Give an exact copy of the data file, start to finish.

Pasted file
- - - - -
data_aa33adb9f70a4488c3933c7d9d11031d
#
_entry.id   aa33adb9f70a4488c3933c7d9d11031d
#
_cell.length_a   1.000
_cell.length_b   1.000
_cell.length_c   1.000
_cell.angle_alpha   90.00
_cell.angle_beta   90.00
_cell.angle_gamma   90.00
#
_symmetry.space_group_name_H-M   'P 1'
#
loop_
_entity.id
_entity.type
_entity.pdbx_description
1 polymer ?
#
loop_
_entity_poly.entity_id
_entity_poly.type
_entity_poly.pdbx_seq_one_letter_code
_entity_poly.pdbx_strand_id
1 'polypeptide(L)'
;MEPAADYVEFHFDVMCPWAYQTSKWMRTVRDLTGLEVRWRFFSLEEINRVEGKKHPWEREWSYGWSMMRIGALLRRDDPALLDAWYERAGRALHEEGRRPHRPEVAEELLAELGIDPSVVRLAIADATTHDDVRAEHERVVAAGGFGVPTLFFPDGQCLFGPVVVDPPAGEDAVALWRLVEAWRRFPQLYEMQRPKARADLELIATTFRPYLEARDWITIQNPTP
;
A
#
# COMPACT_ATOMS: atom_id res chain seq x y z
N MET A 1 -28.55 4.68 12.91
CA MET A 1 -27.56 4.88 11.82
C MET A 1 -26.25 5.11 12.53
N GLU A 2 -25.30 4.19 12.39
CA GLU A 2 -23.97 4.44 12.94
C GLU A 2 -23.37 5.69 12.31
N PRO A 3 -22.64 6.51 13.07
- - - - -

data_aa33adb9f70a4488c3933c7d9d11031d
#
_entry.id   aa33adb9f70a4488c3933c7d9d11031d
#
_cell.length_a   1.000
_cell.length_b   1.000
_cell.length_c   1.000
_cell.angle_alpha   90.00
_cell.angle_beta   90.00
_cell.angle_gamma   90.00
#
_symmetry.space_group_name_H-M   'P 1'
#
loop_
_entity.id
_entity.type
_entity.pdbx_description
1 polymer ?
#
loop_
_entity_poly.entity_id
_entity_poly.type
_entity_poly.pdbx_seq_one_letter_code
_entity_poly.pdbx_strand_id
1 'polypeptide(L)'
;MEPAADYVEFHFDVMCPWAYQTSKWMRTVRDLTGLEVRWRFFSLEEINRVEGKKHPWEREWSYGWSMMRIGALLRRDDPALLDAWYERAGRALHEEGRRPHRPEVAEELLAELGIDPSVVRLAIADATTHDDVRAEHERVVAAGGFGVPTLFFPDGQCLFGPVVVDPPAGEDAVALWRLVEAWRRFPQLYEMQRPKARADLELIATTFRPYLEARDWITIQNPTP
;
A
#
# COMPACT_ATOMS: atom_id res chain seq x y z
N MET A 1 -28.55 4.68 12.91
CA MET A 1 -27.56 4.88 11.82
C MET A 1 -26.25 5.11 12.53
N GLU A 2 -25.30 4.19 12.39
CA GLU A 2 -23.97 4.44 12.94
C GLU A 2 -23.37 5.69 12.31
N PRO A 3 -22.64 6.51 13.07